# Protecting opamp inputs when powered down

I'm designing a circuit with an opamp buffer at the input, which runs of batteries.

As the input does what it likes, the input of the opamp can see voltage even when the opamp is powered down. As the opamp inputs are rated at +0.5V V+ (rail) and -0.5V V-(rail), it is common practice to bolt diodes across the inputs of the opamps to the rails.

My question is, where does this current go? Say the positive rail is at 0V and 5V is applied to the input, so the diode (seen in the diagram below) clamps at 0.7V. Well, this makes sense but it's a positive rail so it's not grounded, its just sitting there floating, so where does this current flow? Surely this will just cause the positive rail to flow to Vin-Vdrop = 4.3V. Same goes for the negative rail just vice versa. Can anyone explain how this works?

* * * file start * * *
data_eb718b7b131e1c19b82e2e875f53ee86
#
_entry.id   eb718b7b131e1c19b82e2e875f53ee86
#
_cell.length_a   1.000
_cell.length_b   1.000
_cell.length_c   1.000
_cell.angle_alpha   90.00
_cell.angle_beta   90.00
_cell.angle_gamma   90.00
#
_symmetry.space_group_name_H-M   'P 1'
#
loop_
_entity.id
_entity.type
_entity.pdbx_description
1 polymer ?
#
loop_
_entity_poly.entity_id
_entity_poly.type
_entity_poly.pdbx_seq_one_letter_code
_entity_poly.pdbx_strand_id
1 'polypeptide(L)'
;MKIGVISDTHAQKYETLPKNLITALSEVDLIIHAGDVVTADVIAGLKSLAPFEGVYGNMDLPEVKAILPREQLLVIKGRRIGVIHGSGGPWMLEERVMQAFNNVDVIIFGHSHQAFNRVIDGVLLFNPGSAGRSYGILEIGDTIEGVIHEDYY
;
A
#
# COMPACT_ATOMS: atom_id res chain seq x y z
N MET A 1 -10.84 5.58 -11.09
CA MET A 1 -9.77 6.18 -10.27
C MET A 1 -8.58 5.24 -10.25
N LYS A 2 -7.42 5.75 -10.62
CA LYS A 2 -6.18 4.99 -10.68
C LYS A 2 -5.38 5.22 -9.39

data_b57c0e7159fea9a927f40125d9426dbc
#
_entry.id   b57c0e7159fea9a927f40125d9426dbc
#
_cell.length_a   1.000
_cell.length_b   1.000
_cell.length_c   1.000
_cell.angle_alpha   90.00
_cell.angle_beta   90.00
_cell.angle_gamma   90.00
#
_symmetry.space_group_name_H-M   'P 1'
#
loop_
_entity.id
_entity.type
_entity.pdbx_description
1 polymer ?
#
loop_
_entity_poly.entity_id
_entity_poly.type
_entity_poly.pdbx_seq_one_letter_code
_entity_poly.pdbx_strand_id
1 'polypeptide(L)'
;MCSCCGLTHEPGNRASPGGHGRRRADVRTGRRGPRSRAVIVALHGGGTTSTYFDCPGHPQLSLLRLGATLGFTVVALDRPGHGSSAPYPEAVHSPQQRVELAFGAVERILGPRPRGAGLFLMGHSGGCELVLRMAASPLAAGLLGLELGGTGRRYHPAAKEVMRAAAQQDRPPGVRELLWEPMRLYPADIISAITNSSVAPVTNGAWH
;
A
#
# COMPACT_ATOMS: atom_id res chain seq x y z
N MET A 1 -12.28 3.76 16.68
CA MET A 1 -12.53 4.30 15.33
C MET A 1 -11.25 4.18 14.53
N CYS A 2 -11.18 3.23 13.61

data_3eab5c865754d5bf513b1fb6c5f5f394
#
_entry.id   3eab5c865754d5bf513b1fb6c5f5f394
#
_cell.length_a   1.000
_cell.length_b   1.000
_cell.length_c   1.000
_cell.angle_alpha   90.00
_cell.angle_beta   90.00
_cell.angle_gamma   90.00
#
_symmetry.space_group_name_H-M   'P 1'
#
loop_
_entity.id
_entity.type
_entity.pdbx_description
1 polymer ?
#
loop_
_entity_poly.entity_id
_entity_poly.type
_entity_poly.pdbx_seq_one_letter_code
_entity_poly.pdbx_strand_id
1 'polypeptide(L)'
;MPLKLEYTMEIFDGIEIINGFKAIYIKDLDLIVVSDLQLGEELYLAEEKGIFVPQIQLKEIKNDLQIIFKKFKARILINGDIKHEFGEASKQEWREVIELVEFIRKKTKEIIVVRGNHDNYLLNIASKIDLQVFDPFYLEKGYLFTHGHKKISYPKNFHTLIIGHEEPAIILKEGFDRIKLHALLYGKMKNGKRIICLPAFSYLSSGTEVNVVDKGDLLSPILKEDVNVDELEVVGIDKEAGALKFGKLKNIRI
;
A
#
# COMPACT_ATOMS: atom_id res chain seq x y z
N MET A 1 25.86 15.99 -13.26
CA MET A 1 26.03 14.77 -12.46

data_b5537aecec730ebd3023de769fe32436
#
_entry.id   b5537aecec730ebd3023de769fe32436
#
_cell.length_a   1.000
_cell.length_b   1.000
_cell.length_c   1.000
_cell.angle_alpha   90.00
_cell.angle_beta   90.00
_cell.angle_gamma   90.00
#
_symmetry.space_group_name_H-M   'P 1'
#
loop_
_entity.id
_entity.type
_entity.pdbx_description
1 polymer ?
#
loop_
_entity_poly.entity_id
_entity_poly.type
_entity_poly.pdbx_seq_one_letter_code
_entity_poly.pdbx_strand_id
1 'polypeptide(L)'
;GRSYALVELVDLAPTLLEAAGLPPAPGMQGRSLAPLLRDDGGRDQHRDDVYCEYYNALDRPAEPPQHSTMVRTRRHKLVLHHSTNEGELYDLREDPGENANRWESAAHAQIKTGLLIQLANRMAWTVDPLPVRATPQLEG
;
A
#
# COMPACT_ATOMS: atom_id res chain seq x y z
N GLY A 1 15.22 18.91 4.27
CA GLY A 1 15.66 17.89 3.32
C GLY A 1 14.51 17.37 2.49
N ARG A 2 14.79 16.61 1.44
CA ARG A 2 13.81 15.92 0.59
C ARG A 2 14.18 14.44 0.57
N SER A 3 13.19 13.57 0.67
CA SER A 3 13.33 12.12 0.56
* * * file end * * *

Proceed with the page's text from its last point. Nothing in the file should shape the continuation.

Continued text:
I have attached supporting works below.

simulate this circuit – Schematic created using CircuitLab

• When you connect a power supply to V+ and V- where does the current go? Same answer. Nov 8, 2018 at 19:37
• The current goes through the opamp. See EEVblog #831.
– CL.
Nov 8, 2018 at 19:42